Facts: The study
The researchers have built a model using data from a haulage company in Helsingborg.
They have compared two different battery sizes and two different prices for fast charging.
The conclusion is that an investment in electric operation pays off even for heavy transport, with the exception of trucks which are usually loaded up to their maximum permissible vehicle weight.
A previous study has shown that an electric truck needs to be charged at least 1,400 times during its lifetime for the investment to pay off. However, most commercial vehicles exceed that limit, according to the researchers.
The latest study has been published in the journal Energies.
Electrifying the transport sector has long been identified as an important step in reaching the climate goals. According to a study from Chalmers, it can also be cost-effective, even for heavy transport over longer distances.
Johannes Karlsson, PhD student in control engineering at Chalmers, hopes that the study will spur more haulage companies and manufacturers to dare to invest in electric trucks.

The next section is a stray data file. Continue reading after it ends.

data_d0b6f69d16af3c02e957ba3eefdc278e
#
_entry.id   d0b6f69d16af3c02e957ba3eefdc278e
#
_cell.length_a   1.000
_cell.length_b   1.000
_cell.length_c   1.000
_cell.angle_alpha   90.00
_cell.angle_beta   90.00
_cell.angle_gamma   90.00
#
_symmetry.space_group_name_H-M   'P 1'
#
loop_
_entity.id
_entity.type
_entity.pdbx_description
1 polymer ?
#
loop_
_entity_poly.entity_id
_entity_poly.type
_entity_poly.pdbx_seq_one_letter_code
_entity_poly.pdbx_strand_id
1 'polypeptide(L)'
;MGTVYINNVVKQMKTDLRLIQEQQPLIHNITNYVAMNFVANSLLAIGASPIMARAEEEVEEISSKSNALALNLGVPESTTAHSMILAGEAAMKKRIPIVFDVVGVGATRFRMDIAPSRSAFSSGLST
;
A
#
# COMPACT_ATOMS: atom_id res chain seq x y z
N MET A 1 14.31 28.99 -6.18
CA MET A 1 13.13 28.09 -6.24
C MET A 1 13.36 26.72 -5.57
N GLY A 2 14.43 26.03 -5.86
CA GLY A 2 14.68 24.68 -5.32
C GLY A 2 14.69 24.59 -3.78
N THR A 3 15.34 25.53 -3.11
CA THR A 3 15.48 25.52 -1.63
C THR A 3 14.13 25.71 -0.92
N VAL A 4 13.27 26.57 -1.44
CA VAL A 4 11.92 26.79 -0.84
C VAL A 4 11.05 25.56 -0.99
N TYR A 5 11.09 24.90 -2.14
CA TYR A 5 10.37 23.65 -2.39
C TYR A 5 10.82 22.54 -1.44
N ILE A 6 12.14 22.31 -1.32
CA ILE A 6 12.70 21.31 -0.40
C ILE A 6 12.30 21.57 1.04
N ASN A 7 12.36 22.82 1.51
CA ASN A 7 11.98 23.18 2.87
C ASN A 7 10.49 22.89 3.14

— I was a little surprised, because there is a general perception that it is expensive to run heavy transport on electricity. But the study shows that this is not the case, he says.
The study is based on data from a haulage company in Helsingborg and a scenario where heavy trucks are driven to Stockholm and back.
The challenge is that longer distances require larger batteries, which reduces the load capacity. But despite the fact that the researchers expected a relatively low diesel price, electric drive can also pay off for heavy transport according to the study.
“There are, of course, a lot of assumptions behind it, for example that you can use the mandatory breaks to charge and other times when the vehicle is still stationary,” says Johannes Karlsson.
— But we still believe that it is realistic to electrify these transports in a cost-effective way.